In McLeod v. General Mills (No. 15-3540, 8th Cir., April 14, 2017) the U.S. Court of Appeals for the Eighth Circuit addressed the issue of whether the Age Discrimination in Employment Act (ADEA) overrides the Federal Arbitration Act’s (FAA) mandate to enforce agreements to arbitrate according to their terms. This argument, which Liz Kramer (Arbitration Nation) refers to as “a get out of arbitration free card”, has been one of the few arguments available to employees wanting to avoid arbitration provisions.
The case involves a dispute over a severance agreement that General Mills offered 850 employees. The agreement released General Mills from all claims relating to their terminations, including ADEA claims, and provided for individual arbitration. Former employees who have signed the agreement sued General Mills under the ADEA. The former employees argued that the waivers were not “knowing and voluntary” as defined under Section 626(f)(1) of the ADEA. General Mills moved to dismiss and compel arbitration.
Reversing the district court’s decision denying General Mill’s motion, the U.S. Court of Appeals for the Eighth Circuit found that the ADEA does not contain a “contrary congressional command” overriding the FAA’s mandate to enforce the parties’ agreement to arbitrate substantive ADEA claims.
The plaintiff’s based their challenge on Section 626(f) of the ADEA which provides, “An individual may not waive any right or claim under this chapter unless the waiver is knowing and voluntary,” and Section 626(f)(3) which provides further that “the party asserting the validity of a waiver shall have the burden of proving in a court of competent jurisdiction that a waiver was knowing and voluntary.” The court described the logic of the plaintiff’s argument as follows: “First, by moving to compel arbitration of their claims, General Mills is ‘asserting the validity of a waiver,’ forcing them to to forego their ‘right to a jury trial and their ‘right’ to proceed by class action. Second, if General Mills wants to assert the validity of that waiver, it ‘shall’ (which they read as ‘must’) do so ‘in a court of competent jurisdiction’ (which they read as ‘not in arbitration.’)”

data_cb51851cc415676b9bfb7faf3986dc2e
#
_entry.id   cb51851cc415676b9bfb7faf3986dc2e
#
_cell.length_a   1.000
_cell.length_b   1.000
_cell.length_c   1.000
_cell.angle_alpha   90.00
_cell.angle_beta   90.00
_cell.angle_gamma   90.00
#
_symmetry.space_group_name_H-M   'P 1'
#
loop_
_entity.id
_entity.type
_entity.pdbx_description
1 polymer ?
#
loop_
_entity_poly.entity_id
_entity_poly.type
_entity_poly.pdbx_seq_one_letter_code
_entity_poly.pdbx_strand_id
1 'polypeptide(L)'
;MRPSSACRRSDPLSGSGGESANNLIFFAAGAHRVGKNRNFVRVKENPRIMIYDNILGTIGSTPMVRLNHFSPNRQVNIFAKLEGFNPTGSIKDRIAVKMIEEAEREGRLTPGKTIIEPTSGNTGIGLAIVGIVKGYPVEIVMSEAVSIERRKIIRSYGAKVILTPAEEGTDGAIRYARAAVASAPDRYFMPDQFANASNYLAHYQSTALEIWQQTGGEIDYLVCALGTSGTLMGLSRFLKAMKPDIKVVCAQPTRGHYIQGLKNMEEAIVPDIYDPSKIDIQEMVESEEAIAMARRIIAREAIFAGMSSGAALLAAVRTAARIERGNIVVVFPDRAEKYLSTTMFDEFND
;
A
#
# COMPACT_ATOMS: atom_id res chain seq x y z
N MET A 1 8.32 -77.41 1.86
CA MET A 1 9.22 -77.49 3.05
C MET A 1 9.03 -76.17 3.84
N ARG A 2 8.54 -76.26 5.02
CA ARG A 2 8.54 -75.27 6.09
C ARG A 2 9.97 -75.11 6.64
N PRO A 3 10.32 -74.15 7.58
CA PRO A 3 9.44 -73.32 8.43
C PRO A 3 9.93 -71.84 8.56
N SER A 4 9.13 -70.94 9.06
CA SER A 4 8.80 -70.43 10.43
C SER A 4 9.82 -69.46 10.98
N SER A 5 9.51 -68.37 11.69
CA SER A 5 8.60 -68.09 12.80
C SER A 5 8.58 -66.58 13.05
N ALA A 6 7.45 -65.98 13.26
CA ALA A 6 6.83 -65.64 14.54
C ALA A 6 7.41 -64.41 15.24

According to the court, this logic “fails at step one.” The Court reasoned that in asking the court to compel arbitration, General Mills was not asserting the validity of a waiver, given that under Section 626(f) the term waiver “refers narrowly to waiver of substantive ADEA rights or claims–not … the ‘right’ to a jury trial or the ‘right’ to proceed in a class action.”
The court cited to 14 Penn Plaza LLC v. Pyett (556 U.S. 247 (2009), as controlling the outcome of this case, to the extent that the Supreme Court in Pyett had held that an agreement to bring future claims in arbitration was not a waiver of “rights or claims” under Section 626(f)(1)(C) of the ADEA.